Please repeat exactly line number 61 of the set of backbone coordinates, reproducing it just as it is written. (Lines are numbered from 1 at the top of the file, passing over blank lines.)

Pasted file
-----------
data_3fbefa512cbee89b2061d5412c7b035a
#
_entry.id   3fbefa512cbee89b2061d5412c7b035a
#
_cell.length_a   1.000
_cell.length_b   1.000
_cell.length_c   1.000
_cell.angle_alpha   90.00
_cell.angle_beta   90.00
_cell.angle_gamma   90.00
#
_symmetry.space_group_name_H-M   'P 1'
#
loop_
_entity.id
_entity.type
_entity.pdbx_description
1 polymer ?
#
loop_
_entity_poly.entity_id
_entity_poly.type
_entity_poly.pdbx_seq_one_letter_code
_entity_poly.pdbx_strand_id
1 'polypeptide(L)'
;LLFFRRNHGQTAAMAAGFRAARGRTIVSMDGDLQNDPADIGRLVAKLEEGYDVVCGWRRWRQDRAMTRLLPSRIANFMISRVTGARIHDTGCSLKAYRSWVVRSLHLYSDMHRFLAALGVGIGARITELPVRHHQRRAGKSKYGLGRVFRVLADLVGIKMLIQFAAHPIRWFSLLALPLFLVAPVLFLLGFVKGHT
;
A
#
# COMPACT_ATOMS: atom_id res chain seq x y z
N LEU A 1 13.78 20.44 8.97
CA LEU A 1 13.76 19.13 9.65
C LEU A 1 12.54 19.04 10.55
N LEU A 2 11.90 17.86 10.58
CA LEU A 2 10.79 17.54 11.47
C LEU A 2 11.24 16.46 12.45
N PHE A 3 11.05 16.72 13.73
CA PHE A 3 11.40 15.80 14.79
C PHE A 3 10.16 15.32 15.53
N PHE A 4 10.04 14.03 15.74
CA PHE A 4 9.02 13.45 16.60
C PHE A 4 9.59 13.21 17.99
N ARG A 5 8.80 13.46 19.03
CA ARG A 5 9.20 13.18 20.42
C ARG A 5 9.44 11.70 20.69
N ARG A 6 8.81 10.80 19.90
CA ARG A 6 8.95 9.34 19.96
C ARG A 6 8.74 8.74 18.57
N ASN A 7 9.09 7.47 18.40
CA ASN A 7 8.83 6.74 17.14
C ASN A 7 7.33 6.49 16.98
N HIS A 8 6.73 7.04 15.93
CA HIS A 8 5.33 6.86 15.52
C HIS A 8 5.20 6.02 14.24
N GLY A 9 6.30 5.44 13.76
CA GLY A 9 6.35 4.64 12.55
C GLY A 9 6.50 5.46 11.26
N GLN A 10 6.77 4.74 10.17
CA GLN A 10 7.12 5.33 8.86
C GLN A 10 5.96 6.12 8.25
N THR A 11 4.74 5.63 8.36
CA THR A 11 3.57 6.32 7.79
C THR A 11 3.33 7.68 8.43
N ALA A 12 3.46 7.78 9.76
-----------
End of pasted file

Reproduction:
N THR A 11 4.74 5.63 8.36